Incident In Art Land
From the New Yorker:
"Quietly moving through the Anselm Kiefer show at the Gagosian gallery on its final afternoon were eight people wearing black T-shirts that bore the show's portentous title—“Next Year in Jerusalem”—in English, Hebrew, and Arabic. They didn't speak unless spoken to; they took pictures of themselves standing before some equally portentous works of Holocaust-evoking art. (Everyone was taking pictures; the catalogue cost a hundred dollars.)More here
Only if approached did one of the group explain that they were part of an organization called U.S. Boat to Gaza, which plans to sponsor a ship in the next flotilla to sail against the Israeli blockade. Half of the group had left, and they were reduced to four by the time that gallery representatives asked them to leave, unimpressed by their claims to be extending the discussion that Kiefer had begun. Morality. Guilt. Jewish tragedy, past and present. (“This is private property,” a gallerista in towering heels shot back. “We're here to sell art.”)
A call to the police was threatened. In response, the activists put on their jackets—covering the offending Passover phrase, even while complaining that it had not, to their knowledge, been copyrighted—and asked if they might stay. Without reply, the representatives walked away...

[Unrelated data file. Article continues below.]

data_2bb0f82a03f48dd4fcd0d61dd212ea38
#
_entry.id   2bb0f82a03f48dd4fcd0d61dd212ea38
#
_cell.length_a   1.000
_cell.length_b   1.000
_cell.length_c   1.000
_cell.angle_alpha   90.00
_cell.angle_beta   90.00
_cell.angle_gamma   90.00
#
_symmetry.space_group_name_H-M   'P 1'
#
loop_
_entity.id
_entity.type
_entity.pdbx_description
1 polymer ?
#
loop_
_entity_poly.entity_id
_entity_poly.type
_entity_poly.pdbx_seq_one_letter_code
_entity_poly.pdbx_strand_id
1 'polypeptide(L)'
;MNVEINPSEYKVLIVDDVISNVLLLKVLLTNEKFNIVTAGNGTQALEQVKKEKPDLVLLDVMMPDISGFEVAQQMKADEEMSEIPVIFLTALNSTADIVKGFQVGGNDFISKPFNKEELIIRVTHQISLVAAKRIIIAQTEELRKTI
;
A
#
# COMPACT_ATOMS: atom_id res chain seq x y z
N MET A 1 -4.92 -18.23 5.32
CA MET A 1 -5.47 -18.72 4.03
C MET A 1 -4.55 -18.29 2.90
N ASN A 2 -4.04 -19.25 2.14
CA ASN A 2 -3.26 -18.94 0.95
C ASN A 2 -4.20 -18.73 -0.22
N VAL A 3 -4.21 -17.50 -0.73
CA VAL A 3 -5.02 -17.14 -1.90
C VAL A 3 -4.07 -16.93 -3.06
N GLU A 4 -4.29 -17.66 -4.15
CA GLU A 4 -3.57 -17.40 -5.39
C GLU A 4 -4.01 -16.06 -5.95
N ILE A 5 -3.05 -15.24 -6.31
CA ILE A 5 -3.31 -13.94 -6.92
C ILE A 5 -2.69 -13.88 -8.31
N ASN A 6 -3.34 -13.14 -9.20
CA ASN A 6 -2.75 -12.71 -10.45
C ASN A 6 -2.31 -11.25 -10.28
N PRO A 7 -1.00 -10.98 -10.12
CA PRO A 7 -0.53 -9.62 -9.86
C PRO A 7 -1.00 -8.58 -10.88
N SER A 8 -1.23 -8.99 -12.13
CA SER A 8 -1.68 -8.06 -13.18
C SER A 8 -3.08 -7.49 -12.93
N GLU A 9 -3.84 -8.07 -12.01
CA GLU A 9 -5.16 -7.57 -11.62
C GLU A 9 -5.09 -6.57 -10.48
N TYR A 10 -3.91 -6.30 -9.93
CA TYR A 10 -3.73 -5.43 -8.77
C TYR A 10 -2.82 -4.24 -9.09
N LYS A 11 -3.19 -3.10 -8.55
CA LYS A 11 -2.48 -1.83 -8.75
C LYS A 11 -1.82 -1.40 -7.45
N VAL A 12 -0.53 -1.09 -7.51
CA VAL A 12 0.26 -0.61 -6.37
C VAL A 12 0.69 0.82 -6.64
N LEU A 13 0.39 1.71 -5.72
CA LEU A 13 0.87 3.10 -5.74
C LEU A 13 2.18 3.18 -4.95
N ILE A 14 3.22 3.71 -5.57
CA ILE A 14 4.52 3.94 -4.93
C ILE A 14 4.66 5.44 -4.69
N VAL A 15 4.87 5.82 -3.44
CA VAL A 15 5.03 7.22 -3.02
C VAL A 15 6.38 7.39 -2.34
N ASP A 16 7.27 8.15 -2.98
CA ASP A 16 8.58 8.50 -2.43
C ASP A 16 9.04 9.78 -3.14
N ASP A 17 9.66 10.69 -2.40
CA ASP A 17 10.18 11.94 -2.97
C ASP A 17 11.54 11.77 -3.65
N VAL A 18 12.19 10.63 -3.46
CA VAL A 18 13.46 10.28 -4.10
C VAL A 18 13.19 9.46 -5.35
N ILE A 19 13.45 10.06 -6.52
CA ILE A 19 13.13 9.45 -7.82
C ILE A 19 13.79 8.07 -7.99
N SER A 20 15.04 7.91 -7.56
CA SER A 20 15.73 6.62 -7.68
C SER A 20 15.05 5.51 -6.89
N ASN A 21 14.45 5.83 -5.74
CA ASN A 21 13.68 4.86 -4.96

Ingrid Homberg had gone to Gagosian that day to lift her spirits. A delicate blonde woman in her late fifties, she grew up in Germany—she is roughly of Kiefer's generation—but never felt that she belonged there; she moved to New York with her young daughter in 1980, and the city has proved a much happier fit. In recent years, however, she has been ill (fibromyalgia, arthritis) and suffers frequent pain. Still, she was immediately buoyed by Kiefer's magisterial landscapes, in which massive wings overhead suggest the judgment of God. The gallery was filled with such disturbing images. She had earlier noticed the people in the T-shirts, and now she approached them, hoping to discuss the feelings that the artist's work provoked.
But there was no discussion. Two police officers arrived just a moment after Homberg did, and ordered the group out. Including Homberg. She said that she had no reason to leave. She asked one of the officers—“Young man,” she addressed him, and he did look very young—why they did not allow the group to speak. And that was it. His partner grabbed her by the arm and began to pull her out..."
Considering the nature of Anselm Kiefer's work and the themes of history, destruction, rembering and forgetting, societal guilt, judgement, atonement and more that run through it like strata, I find this story not only particularly ironic but also damningly telling.
I think that one phrase says it all; “This is private property... we're here to sell art"
Anselm Kiefer, Flying Fortress (2010), foreground, with Cetus (2010), in "Next Year in Jerusalem" at Gagosian Gallery